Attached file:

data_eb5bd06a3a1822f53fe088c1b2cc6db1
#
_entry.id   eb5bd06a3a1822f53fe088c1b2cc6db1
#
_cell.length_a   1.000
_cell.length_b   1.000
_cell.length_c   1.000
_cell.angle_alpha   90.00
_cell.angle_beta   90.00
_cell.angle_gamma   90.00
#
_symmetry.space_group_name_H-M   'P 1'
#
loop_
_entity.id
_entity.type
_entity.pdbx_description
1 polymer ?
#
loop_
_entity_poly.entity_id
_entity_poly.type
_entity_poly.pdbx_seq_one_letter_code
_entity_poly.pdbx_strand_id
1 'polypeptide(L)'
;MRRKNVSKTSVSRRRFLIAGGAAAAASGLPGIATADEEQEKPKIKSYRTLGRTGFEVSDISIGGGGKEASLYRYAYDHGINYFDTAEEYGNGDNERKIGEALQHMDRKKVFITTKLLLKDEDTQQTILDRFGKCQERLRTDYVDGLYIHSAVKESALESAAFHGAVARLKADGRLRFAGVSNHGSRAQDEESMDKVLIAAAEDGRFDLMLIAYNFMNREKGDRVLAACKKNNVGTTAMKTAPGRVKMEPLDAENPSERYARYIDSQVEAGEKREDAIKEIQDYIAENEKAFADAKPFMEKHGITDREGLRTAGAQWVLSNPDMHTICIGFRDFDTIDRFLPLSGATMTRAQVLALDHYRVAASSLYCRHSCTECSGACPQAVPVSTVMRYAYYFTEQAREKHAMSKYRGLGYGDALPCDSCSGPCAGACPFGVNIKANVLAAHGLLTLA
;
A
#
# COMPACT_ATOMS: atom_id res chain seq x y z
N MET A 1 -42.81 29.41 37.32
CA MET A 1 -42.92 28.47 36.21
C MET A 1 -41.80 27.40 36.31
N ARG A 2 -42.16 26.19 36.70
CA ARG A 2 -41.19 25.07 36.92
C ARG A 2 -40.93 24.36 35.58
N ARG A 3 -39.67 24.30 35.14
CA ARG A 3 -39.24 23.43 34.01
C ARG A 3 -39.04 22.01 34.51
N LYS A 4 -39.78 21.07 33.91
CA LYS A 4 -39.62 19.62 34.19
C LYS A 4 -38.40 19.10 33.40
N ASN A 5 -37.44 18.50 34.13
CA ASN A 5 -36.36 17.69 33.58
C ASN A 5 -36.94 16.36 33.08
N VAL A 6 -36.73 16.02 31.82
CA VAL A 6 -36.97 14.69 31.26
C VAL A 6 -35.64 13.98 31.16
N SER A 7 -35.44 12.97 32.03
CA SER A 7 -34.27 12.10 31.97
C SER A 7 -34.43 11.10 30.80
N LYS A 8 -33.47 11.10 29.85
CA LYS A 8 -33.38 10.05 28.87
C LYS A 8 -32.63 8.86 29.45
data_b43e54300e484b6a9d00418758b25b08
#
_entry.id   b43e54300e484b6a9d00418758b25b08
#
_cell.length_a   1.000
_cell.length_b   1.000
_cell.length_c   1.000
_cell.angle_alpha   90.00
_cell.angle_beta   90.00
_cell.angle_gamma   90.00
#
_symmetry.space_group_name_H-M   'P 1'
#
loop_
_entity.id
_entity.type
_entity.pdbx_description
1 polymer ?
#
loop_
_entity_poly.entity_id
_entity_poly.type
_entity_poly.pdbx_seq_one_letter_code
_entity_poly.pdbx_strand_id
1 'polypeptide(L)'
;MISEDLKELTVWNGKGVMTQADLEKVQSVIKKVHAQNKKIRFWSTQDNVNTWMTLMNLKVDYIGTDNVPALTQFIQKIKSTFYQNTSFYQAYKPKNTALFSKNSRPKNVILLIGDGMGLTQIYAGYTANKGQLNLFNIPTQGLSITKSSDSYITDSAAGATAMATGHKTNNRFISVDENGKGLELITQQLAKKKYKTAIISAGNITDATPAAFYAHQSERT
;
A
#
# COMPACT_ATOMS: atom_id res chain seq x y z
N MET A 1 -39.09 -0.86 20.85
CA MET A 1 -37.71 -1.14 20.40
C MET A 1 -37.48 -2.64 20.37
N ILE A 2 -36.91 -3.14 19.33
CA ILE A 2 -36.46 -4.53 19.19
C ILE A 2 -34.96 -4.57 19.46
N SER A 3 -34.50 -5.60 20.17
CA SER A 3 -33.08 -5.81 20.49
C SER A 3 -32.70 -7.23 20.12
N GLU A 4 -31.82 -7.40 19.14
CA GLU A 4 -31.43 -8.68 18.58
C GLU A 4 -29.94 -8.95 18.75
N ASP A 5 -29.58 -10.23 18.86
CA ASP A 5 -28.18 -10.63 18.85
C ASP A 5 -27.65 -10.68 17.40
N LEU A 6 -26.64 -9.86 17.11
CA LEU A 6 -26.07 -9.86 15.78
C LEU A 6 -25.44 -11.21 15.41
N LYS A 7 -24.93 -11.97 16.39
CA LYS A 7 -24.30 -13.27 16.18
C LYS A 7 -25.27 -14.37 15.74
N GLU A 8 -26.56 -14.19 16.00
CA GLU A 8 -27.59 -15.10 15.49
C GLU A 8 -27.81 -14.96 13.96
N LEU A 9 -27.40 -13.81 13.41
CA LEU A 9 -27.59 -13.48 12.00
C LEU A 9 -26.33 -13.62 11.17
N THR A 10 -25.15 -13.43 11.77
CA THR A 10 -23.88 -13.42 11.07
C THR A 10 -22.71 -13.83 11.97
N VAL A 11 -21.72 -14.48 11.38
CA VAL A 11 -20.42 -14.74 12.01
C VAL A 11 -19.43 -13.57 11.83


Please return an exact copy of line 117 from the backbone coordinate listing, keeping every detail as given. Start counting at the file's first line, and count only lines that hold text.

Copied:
C VAL A 11 -19.43 -13.57 11.83